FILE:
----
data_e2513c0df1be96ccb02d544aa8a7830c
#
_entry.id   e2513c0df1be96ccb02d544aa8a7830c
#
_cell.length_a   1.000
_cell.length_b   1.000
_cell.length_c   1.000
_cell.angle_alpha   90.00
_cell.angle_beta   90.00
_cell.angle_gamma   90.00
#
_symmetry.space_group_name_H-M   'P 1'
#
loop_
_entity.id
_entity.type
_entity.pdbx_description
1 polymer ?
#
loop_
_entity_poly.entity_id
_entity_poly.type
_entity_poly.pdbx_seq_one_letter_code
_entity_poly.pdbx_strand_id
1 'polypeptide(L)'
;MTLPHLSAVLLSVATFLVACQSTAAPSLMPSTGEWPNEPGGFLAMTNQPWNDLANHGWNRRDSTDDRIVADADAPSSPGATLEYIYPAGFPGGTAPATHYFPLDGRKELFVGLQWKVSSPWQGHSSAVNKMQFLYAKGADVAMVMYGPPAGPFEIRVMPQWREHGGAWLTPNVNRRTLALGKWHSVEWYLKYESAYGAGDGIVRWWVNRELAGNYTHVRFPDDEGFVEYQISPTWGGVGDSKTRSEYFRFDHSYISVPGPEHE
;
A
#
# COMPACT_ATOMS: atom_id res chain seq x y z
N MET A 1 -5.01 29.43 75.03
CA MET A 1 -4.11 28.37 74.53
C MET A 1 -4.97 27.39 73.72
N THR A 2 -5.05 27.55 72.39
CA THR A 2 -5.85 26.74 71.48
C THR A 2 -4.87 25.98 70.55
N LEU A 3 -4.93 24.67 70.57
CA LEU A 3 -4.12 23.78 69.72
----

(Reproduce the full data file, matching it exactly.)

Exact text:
data_e2513c0df1be96ccb02d544aa8a7830c
#
_entry.id   e2513c0df1be96ccb02d544aa8a7830c
#
_cell.length_a   1.000
_cell.length_b   1.000
_cell.length_c   1.000
_cell.angle_alpha   90.00
_cell.angle_beta   90.00
_cell.angle_gamma   90.00
#
_symmetry.space_group_name_H-M   'P 1'
#
loop_
_entity.id
_entity.type
_entity.pdbx_description
1 polymer ?
#
loop_
_entity_poly.entity_id
_entity_poly.type
_entity_poly.pdbx_seq_one_letter_code
_entity_poly.pdbx_strand_id
1 'polypeptide(L)'
;MTLPHLSAVLLSVATFLVACQSTAAPSLMPSTGEWPNEPGGFLAMTNQPWNDLANHGWNRRDSTDDRIVADADAPSSPGATLEYIYPAGFPGGTAPATHYFPLDGRKELFVGLQWKVSSPWQGHSSAVNKMQFLYAKGADVAMVMYGPPAGPFEIRVMPQWREHGGAWLTPNVNRRTLALGKWHSVEWYLKYESAYGAGDGIVRWWVNRELAGNYTHVRFPDDEGFVEYQISPTWGGVGDSKTRSEYFRFDHSYISVPGPEHE
;
A
#
# COMPACT_ATOMS: atom_id res chain seq x y z
N MET A 1 -5.01 29.43 75.03
CA MET A 1 -4.11 28.37 74.53
C MET A 1 -4.97 27.39 73.72
N THR A 2 -5.05 27.55 72.39
CA THR A 2 -5.85 26.74 71.48
C THR A 2 -4.87 25.98 70.55
N LEU A 3 -4.93 24.67 70.57
CA LEU A 3 -4.12 23.78 69.72